Beautiful Boy: Like Carson’s Carmac placing the envelope to my head

I haven’t read a review of Beautiful Boy, yet, preferring as usual to give my original take. But I will take a guess as to why the film only received 69% Rotten Tomatoes (77 Audience, always way smarter aka Bohemian Rhapsody). Envelope to my head like Carmac the Magnificent, I’m going to guess ‘too long’ and ‘too depressing’, but I think anyone would be hard pressed to do a Mel Brooks “Crystal Meth: The Musical”. If you’re patient enough to read my review, I promise to read some reviews and save you the trouble with a Post Script down below.

I actually am daughter to a Dad (no spoiler there) who annually winds up in the hospital with heart trouble. He’s had triple bypass, angioplasty, many stints of stents, etc. Still, he continues his wanton ways; multiple beers a night, horrific dietary practices: Pepsi for breakfast, gravy for lunch, some processed meat for dinner, with plenty of sugary goodies sprinkled in all day long. The long story short of that tale is that others are often aghast that I don’t go running to the hospital every time I get the call.

Watch Beautiful Boy for the full two hours and you’ll see Steve Carell’s character reach the same (I need to keep boundaries to keep my sanity) conclusion. He (in this case the he of the movie is the tremendously talented Timothy Chalamet) won’t change his habits so there is really no fan fare (which in the end only results in negative reinforcement) or hand wringing that can make someone change unhealthy behavior. Only you can prevent forest fires (or in this case, substance abuse).

Here’s what was wrong about the movie: it didn’t need to be two hours. The first 15 minutes were a weird kind of guessing game about who was related to who and a time line regarding Carell’s wife and children. We didn’t need that puzzle. As Gordy Hoffman taught us in BlueCat Screenwriting, get to a main conflict within the first 13 (or was it 10?) pages.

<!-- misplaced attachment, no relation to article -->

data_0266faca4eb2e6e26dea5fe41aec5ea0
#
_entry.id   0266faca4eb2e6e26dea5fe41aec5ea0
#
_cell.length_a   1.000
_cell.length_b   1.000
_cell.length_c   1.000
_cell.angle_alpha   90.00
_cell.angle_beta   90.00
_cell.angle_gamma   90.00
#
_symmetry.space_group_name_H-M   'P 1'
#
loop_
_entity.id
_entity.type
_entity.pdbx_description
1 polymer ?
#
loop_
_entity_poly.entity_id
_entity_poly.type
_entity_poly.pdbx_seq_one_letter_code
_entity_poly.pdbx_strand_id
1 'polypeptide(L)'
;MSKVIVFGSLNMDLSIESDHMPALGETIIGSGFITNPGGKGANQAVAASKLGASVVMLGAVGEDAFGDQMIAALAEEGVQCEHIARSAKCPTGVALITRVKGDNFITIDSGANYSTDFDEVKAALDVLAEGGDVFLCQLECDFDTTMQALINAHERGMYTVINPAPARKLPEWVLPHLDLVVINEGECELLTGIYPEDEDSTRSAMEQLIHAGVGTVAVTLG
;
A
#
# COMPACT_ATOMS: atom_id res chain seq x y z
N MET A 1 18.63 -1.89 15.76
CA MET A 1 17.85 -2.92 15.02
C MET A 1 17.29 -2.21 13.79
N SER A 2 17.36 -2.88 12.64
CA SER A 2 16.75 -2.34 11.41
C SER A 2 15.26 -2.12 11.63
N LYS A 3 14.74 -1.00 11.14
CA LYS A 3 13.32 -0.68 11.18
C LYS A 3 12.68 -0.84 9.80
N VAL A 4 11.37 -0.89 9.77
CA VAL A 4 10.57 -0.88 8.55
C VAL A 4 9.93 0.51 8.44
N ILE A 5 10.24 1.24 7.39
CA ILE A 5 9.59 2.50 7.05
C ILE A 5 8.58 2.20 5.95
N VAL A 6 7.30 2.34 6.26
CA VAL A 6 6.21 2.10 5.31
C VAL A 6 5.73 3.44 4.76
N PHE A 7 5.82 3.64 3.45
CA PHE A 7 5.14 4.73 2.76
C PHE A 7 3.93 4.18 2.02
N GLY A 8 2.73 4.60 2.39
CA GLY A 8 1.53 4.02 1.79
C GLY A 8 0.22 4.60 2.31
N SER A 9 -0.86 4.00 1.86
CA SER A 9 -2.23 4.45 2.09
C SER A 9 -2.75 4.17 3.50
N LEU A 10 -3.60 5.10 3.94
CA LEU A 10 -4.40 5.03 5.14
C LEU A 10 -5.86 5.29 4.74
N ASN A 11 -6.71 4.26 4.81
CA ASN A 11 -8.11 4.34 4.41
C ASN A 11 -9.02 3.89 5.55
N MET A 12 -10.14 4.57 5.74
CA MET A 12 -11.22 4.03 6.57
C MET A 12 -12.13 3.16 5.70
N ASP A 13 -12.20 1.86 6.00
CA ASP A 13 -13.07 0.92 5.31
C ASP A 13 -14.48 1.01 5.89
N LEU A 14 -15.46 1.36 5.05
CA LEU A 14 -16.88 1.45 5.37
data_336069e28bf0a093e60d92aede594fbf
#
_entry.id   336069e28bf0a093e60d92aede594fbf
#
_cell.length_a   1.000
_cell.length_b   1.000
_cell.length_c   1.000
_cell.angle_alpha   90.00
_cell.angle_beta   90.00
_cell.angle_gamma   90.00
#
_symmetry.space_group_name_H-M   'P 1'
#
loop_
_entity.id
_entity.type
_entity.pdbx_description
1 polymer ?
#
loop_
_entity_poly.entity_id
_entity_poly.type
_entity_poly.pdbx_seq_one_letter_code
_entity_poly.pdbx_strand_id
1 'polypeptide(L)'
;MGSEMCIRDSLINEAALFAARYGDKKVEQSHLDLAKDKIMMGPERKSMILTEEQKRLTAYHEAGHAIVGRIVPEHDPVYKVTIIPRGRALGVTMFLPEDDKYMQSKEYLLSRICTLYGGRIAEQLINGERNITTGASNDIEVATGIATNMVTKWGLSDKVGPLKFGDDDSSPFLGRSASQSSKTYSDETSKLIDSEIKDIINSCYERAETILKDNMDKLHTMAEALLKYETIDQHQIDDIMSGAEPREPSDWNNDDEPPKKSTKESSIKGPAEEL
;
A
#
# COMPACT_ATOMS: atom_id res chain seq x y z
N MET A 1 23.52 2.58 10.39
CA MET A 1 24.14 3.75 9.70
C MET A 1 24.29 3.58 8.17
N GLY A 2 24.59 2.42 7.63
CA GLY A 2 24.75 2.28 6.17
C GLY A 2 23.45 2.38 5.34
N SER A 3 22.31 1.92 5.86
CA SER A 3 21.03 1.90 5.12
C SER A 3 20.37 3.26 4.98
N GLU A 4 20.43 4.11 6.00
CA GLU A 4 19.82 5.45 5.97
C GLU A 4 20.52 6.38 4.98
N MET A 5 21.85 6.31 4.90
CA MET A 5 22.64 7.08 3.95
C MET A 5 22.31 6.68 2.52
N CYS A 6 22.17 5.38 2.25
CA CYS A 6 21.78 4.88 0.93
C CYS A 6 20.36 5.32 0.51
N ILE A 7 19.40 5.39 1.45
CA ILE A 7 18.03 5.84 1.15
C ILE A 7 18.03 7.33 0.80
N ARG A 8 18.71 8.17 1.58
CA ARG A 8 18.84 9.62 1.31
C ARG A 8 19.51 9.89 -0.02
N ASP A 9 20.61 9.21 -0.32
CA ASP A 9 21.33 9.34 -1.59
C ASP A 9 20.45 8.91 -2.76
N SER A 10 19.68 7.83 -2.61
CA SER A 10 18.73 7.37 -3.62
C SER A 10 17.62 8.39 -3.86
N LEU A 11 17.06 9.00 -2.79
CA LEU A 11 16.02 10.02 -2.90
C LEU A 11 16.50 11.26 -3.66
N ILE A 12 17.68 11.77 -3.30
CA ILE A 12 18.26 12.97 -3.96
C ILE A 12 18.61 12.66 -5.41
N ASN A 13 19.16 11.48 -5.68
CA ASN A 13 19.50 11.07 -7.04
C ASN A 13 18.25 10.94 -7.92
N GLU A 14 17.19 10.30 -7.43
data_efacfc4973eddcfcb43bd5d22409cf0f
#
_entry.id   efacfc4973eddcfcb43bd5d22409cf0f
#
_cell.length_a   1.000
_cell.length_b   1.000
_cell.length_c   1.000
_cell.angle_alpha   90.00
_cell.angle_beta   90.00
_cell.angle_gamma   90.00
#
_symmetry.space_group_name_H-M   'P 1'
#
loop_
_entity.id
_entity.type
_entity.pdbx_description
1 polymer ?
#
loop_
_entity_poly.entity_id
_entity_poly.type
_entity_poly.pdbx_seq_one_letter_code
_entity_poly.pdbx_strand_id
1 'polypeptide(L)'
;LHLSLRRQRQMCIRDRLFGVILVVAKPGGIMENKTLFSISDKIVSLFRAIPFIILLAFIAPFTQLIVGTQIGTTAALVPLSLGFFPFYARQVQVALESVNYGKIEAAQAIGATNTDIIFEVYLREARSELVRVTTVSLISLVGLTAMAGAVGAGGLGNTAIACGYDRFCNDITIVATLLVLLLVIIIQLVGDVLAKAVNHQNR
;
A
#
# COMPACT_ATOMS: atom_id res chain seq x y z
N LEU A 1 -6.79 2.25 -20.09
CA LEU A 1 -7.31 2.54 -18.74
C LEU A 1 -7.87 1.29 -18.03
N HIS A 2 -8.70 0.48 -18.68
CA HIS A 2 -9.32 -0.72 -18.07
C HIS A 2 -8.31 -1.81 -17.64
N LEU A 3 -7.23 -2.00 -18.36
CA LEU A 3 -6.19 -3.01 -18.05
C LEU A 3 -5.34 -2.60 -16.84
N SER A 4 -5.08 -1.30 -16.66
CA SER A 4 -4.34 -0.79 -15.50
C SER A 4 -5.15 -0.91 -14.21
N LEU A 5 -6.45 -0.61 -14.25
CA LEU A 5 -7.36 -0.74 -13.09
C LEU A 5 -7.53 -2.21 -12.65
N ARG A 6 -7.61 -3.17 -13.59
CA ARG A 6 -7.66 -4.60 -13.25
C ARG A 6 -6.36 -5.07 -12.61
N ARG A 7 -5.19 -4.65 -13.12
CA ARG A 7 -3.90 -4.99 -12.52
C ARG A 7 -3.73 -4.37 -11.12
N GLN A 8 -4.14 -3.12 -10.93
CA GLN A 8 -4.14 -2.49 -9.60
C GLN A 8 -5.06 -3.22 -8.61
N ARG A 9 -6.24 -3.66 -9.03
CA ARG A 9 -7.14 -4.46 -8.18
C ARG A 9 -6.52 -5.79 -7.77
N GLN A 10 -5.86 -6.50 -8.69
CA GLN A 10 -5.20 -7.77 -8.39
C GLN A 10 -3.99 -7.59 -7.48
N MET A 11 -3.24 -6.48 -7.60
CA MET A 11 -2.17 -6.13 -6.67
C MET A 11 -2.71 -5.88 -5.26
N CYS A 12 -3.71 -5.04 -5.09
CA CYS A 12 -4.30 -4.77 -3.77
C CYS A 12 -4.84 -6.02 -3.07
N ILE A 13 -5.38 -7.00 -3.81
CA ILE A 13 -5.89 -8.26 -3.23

Also there wasn’t a clear explanation of his Timothy Hutton office visit. He seemed to be consulting the NY Times, then no, it was a doctor to do a NY Times article…then there’s a random scene (no explanation) of him at the Rolling Stone offices. Again, you don’t need to make the audience work to understand, unless you’re just padding the screenplay bra (when it should be au naturel).

Acting was top notch: Carell is unbelievable both in the past is several comedic roles and a wonder in this dramatically speaking, as he was in Foxcatcher. As previously mentioned Timothy Chalamet, elsewhere the swaggering handsome guy, or in Call Me By Your Name, the vulnerable college aged guy, was tremendous. What brave roles for both these guys who certainly must be able to call the shots on what films to do. Bravo to them for taking the time to spend on a real topic about real people. Gorgeous. the female roles while minor in scope, were beautifully done: Maura Tierney and Amy Ryan, both oozing with sincerity.

So I give Luke Davies (co-writer) and Felix Van Groeningen (co-writer and director) a pass on the few quibbles I have with the total picture. Felix, by the way, previously directed the movie Broken Circle Breakdown, and while it’s been years since I saw it, remember balling my eyes out. I expected to, but did not, cry at Beautiful Boy, though came close at the airport scene when Carrell tells his son he loves him more than everything. But then again, due to my daughterly experience, when at first I did run to the hospital and now merely blink, take a deep breath and go check on Grandma, I have come to the conclusion that my Dad is living the life he wants to lead, however reckless that it is, rather than choose change which while a relatively painful journey (facing his demons, denying his fat and sugar needs) would most probably reap deeper benefits. I’m ok and you will be, too, even after seeing this film.